Religious groups refusing to help survivors of institutional child sex abuse could have their charity status revoked and funding pulled if they don’t sign up to the national redress scheme.
In a strongly worded letter, Prime Minister Scott Morrison and Social Services Minister Anne Ruston have labelled the 25 organisations “reprehensible” as they ordered each to explain their refusal.
The organisations, which were named at the Royal Commission but are yet to join the redress scheme, have until Tuesday to respond or risk being named and shamed.
“All institutions are doing in not joining is doubling down on the crime and doubling down on the hurt,” the letter, seen by The New Daily, read.
“We consider it to be reprehensible that you have failed to sign up to the scheme.”
Among the big-stick approaches, Senator Ruston has threatened to withdraw charity and deductible gift recipient status, as well as future funding.
“We urge you to join the scheme not because of concerns about being identified, but because it is the right thing to do,” the PM and Senator wrote.
“It is the right thing to do by survivors and their families and it is what every, decent, honest Australian demands.”
At least 103 victims who have applied to the scheme for compensation are in limbo because an organisation has refused to sign up to the scheme.
Catherine Beaumont, 50, is one of them.
She was abused in the 1970s by an elder in her Jehovah’s Witnesses congregation in Perth.
“The first time I was raped I was four … he was part of our congregation and close family friend,” she told The New Daily.
“This lasted for six years. I was marinated in abuse.”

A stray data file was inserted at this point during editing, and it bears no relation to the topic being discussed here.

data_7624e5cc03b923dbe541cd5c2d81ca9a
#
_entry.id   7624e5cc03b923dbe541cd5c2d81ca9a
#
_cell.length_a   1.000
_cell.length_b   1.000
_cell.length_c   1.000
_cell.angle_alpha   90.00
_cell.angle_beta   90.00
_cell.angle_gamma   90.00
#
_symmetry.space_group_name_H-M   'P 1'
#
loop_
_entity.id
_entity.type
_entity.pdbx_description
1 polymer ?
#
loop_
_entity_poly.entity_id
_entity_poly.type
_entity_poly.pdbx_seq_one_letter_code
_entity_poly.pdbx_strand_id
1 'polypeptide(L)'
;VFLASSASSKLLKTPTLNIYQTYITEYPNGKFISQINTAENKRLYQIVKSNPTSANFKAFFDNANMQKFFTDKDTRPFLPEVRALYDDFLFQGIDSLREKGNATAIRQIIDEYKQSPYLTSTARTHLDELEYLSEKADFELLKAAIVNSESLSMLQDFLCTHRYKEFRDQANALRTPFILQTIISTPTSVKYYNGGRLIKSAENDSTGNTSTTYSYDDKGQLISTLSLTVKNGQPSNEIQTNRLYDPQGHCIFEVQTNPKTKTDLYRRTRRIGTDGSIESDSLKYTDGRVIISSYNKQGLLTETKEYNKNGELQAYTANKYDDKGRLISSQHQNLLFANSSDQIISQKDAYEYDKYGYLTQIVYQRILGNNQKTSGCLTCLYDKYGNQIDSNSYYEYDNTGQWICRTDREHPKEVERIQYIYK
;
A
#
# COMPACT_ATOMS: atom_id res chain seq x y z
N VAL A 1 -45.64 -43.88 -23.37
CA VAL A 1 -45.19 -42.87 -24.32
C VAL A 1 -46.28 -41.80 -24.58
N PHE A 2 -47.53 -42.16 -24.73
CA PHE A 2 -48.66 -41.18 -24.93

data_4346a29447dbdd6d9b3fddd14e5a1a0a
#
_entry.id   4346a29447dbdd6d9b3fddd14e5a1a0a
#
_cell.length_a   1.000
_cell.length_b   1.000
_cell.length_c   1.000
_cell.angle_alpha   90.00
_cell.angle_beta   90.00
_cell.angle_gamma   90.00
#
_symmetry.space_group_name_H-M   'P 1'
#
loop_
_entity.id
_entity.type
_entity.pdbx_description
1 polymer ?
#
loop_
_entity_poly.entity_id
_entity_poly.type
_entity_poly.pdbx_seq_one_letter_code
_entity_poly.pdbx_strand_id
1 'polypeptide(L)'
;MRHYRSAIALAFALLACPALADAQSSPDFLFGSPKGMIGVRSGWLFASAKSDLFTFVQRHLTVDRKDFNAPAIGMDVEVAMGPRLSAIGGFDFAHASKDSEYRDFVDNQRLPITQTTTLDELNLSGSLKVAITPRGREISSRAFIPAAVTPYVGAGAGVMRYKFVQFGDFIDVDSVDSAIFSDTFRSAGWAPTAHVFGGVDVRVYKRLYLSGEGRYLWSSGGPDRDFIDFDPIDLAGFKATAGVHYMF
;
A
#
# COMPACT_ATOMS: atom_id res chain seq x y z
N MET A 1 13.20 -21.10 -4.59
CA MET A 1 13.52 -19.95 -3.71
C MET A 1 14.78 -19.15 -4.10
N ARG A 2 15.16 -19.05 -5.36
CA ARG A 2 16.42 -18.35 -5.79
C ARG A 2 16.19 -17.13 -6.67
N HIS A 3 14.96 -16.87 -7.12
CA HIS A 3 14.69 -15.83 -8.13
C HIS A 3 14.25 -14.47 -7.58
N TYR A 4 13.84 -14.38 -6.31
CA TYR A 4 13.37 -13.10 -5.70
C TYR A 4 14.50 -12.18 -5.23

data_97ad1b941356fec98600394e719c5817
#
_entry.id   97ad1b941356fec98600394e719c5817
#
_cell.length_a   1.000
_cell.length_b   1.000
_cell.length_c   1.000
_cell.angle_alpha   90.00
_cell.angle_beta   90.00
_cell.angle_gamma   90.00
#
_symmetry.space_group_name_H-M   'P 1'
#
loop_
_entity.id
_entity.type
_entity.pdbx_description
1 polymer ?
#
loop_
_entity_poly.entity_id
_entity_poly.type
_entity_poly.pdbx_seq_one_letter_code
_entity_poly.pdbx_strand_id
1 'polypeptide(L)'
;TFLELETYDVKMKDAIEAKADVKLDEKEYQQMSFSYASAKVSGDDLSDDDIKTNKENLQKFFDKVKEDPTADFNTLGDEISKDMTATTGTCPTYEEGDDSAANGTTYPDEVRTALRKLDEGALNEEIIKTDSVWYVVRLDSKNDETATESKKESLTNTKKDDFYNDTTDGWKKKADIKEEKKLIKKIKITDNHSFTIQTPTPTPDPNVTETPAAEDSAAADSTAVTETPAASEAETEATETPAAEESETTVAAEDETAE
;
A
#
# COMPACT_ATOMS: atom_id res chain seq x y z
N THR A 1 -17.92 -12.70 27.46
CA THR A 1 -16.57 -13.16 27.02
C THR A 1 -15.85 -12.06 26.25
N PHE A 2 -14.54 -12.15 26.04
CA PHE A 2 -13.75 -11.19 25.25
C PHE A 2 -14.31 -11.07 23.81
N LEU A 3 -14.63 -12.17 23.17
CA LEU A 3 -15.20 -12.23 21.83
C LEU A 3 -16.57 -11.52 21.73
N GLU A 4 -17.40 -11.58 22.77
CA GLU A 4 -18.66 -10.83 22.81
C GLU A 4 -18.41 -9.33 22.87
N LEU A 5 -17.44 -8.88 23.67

After he stopped abusing her, another member of the congregation attempted to molest Ms Beaumont.
She bravely opened up to a family member, but the complaint went nowhere.
“It was probably a month later when the elders came to talk. They said if I hadn’t been such a s–t it wouldn’t have happened. I deserved what I got,” Ms Beaumont said.
Under a pseudonym, Ms Beaumont gave testimony during the Royal Commission, and later applied for compensation through the national redress scheme.
But her application will go nowhere.
Last week, the Jehovah’s Witnesses church said it would not sign up to the scheme, the only national organisation to outright refuse.
There are at least 1800 alleged victims of child sexual abuse linked to the church.
Despite the Royal Commission suggesting that 514 alleged abusers were worth investigating, not a single case has been referred to police.
A letter recently obtained by The New Daily shows the drastic measures church leaders went to erase any documents.
In 2019 the peak body for Jehovah’s Witnesses in Australia wrote to elders instructing them to “destroy” so-called judicial hearing records and some congregation notes.
“We ask that each elder check his personal computer or hard copy files, and even his meeting bag, to ensure that no confidential correspondence is retained outside the congregation’s confidential file,” the letter reads.
The Royal Commission found that instead of reporting abuse to police, the Jehovah’s Witnesses conducted so-called judicial hearings where wrongdoings were aired and three male ‘elders’ made a judgment if the alleged abuse occurred.
Ms Beaumont said she broke down when the church refused to sign up to the scheme.
The impact of her trauma is lifelong; she has been in and out of psychiatric wards and at one stage developed a methamphetamine addiction.
Her abuser was never interviewed and never charged.
“I thought what is the point? I can’t go another year doing this. I’m exhausted,” Ms Beaumont said.
“How can [the church] say [it is] an open, loving Christian religion?
“They need to be held accountable.”